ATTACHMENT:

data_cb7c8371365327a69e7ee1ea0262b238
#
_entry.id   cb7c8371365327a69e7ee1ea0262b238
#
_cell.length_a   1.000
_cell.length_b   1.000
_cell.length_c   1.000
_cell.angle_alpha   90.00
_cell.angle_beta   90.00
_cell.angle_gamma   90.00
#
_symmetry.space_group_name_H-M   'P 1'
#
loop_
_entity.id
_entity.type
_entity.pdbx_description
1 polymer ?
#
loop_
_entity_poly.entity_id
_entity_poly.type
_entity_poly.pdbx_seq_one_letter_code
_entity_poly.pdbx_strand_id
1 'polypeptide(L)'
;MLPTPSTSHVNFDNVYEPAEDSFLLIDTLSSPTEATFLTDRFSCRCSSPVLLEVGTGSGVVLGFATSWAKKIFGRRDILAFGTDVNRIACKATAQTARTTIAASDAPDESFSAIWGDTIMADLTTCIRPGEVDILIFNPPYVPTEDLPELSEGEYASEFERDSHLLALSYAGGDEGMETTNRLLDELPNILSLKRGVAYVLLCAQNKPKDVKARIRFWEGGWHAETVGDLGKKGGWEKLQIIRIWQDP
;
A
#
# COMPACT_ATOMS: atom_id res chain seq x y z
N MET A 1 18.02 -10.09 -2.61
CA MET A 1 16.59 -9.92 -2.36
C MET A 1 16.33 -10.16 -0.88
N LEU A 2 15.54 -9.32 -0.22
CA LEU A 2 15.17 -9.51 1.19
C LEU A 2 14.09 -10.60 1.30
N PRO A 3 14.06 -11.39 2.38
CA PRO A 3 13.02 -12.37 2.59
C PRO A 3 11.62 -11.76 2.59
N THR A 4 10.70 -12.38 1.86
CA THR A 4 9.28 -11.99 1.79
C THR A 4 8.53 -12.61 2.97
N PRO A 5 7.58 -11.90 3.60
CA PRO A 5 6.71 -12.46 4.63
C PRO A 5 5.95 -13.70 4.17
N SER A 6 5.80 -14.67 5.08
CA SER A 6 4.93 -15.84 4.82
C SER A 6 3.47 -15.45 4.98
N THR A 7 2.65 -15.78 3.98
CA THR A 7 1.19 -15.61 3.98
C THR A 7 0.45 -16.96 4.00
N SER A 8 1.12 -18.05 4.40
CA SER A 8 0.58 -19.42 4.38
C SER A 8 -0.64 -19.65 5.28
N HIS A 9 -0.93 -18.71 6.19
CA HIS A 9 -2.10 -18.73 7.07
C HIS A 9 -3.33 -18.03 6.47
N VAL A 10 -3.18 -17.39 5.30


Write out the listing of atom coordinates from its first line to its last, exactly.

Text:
data_cb7c8371365327a69e7ee1ea0262b238
#
_entry.id   cb7c8371365327a69e7ee1ea0262b238
#
_cell.length_a   1.000
_cell.length_b   1.000
_cell.length_c   1.000
_cell.angle_alpha   90.00
_cell.angle_beta   90.00
_cell.angle_gamma   90.00
#
_symmetry.space_group_name_H-M   'P 1'
#
loop_
_entity.id
_entity.type
_entity.pdbx_description
1 polymer ?
#
loop_
_entity_poly.entity_id
_entity_poly.type
_entity_poly.pdbx_seq_one_letter_code
_entity_poly.pdbx_strand_id
1 'polypeptide(L)'
;MLPTPSTSHVNFDNVYEPAEDSFLLIDTLSSPTEATFLTDRFSCRCSSPVLLEVGTGSGVVLGFATSWAKKIFGRRDILAFGTDVNRIACKATAQTARTTIAASDAPDESFSAIWGDTIMADLTTCIRPGEVDILIFNPPYVPTEDLPELSEGEYASEFERDSHLLALSYAGGDEGMETTNRLLDELPNILSLKRGVAYVLLCAQNKPKDVKARIRFWEGGWHAETVGDLGKKGGWEKLQIIRIWQDP
;
A
#
# COMPACT_ATOMS: atom_id res chain seq x y z
N MET A 1 18.02 -10.09 -2.61
CA MET A 1 16.59 -9.92 -2.36
C MET A 1 16.33 -10.16 -0.88
N LEU A 2 15.54 -9.32 -0.22
CA LEU A 2 15.17 -9.51 1.19
C LEU A 2 14.09 -10.60 1.30
N PRO A 3 14.06 -11.39 2.38
CA PRO A 3 13.02 -12.37 2.59
C PRO A 3 11.62 -11.76 2.59
N THR A 4 10.70 -12.38 1.86
CA THR A 4 9.28 -11.99 1.79
C THR A 4 8.53 -12.61 2.97
N PRO A 5 7.58 -11.90 3.60
CA PRO A 5 6.71 -12.46 4.63
C PRO A 5 5.95 -13.70 4.17
N SER A 6 5.80 -14.67 5.08
CA SER A 6 4.93 -15.84 4.82
C SER A 6 3.47 -15.45 4.98
N THR A 7 2.65 -15.78 3.98
CA THR A 7 1.19 -15.61 3.98
C THR A 7 0.45 -16.96 4.00
N SER A 8 1.12 -18.05 4.40
CA SER A 8 0.58 -19.42 4.38
C SER A 8 -0.64 -19.65 5.28
N HIS A 9 -0.93 -18.71 6.19
CA HIS A 9 -2.10 -18.73 7.07
C HIS A 9 -3.33 -18.03 6.47
N VAL A 10 -3.18 -17.39 5.30